When it comes to selecting a new product to launch, effective calculation of ROI is mission critical both in pitching the business case to senior management and the product’s success. To learn more about how to effectively calculate ROI we spoke with Marwan Chanawani, CSO, Whalebone.
Generally speaking, inputs to ROI must be factored in first. In the simplest case, this means the benefit (i.e. the returns) of the investment divided by the cost of the investment in a specific product. In the case of Whalebone, telco product managers acquire a complete product that is then resold to their subscriber base.
The first thing is to determine a suitable end user price point. This means exploring how much a given customer or customer segment is willing to pay for the product or service. Obviously this will differ by country in relation to the average revenue per user. Western telcos can expect a higher average revenue per user than those of smaller, less economically developed countries. For example, average revenue per user in a country like Poland or Slovakia will be less than average revenue per user in the Nordic countries, Germany or the UK. Determining average revenue per user is based on the operator’s knowledge of the local market and its respective market segments.
The second major factor to consider when setting out to determine ROI for a new telco product is the adoption rate of new products, namely the penetration rate of a given product across the subscriber base. For example, out of a hypothetical one million subscribers, how many are likely to adopt the new product? This is to a large extent influenced by the product’s price point. If a product is priced too high, the far fewer people will actually buy it.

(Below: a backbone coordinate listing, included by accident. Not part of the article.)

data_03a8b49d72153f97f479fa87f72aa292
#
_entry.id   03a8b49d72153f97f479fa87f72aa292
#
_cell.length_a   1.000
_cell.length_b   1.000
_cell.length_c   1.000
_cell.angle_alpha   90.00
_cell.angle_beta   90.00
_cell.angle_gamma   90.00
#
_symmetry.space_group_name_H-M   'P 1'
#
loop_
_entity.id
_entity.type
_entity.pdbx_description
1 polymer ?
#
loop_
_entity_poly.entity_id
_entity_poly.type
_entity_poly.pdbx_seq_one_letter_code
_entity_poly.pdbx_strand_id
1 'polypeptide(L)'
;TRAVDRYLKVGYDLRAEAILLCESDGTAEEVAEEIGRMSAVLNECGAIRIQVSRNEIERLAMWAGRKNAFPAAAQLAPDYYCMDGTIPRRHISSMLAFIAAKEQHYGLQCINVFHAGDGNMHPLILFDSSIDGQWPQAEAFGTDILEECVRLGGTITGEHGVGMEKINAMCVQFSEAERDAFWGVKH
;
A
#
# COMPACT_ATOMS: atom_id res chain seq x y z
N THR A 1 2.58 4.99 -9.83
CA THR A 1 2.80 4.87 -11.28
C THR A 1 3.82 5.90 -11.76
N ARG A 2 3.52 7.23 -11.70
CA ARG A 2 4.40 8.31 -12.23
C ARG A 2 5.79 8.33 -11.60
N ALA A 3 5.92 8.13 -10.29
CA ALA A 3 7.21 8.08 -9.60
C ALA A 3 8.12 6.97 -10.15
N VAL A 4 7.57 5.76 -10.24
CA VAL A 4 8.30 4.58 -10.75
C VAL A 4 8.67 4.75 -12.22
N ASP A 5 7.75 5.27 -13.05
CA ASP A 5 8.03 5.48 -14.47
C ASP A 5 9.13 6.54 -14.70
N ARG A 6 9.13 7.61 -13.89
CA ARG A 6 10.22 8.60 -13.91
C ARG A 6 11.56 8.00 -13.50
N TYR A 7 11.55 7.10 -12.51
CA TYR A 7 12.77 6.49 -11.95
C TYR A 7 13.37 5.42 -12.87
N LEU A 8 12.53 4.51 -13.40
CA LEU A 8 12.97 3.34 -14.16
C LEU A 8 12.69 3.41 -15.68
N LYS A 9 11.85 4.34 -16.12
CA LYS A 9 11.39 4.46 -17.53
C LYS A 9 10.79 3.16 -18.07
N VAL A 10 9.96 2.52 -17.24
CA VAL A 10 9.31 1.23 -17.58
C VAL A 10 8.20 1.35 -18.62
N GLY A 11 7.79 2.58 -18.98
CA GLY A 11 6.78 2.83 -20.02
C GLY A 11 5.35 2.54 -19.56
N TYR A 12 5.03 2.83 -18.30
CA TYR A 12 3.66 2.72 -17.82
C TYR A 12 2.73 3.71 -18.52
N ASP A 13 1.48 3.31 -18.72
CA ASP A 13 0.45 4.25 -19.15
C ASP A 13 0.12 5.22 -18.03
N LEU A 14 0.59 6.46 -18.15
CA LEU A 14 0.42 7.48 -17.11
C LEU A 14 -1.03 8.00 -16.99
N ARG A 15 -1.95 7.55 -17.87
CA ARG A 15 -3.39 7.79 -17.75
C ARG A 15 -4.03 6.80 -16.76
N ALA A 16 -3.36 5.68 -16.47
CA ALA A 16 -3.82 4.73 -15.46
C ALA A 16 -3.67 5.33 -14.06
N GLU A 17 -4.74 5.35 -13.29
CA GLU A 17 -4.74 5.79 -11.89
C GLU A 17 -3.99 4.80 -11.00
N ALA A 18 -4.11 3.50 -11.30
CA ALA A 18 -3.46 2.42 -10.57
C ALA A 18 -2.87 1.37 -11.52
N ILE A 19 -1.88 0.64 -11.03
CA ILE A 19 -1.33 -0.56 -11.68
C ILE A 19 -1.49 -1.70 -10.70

The importance of ease of use
An ancillary factor of equal importance in the telco market is ease of use. Experience has shown that when it comes to new products, the easier a product or service is to use, the higher the total adoption rate.
In the antivirus market, many products today require installation, activation, and setup complicating the ease of use factor. The simple maxim is the more complicated the product is to install and use, the lower the overall adoption rate. Users, it seems, what their lives made easier, not more complex.
No installation enhances customer adoption
That’s where Whalebone is unique on the market, requiring no installation whatsoever. Customers what security and are willing to pay for it, what they don’t want is to be compelled to be proactive in installing a product on their devices and having to sort out how it works. Whalebone effectively eliminates those potential complications by requiring no end user installation, instead users simply opt in to the product, which already resides on the network, taking adoption rates to a whole new level.
Where usually operators can expect a 5-6% adoption rate for products that require end user installation, Whalebone’s “unique no installation necessary” approach can raise standard adoption rates to 40% or higher.
The next question is the adoption curve, meaning how long a product will take to reach its optimal adoption rate. This requires product managers to look at the curve from initial rollout over the next months and years.
So in a nutshell, product managers need to look at the adoption rate, the price point and the cost of acquiring the new product from the vendor and calculate the gain from investment divided by the cost of investment to determine the ROI of a new telco product or service.
Of course, other associated costs also need to be included in the calculation, which include things such as the cost of internal sales and support in man hours, IT staff and deployment, and the channels used to push the product. That said, the internal and sales costs can be mitigated by the number of products an operator is offering, i.e. sales and support staff representing a basket of say 20 different products and services can significantly lower the per product or service cost used to calculate ROI.
In conclusion, internal cost + cost to vendor + cost of investment = gain (price point x adoption rate x subscriber base over time). For more information and help calculating your ROI when introducing Whalebone security on your network, contact a Whalebone expert today!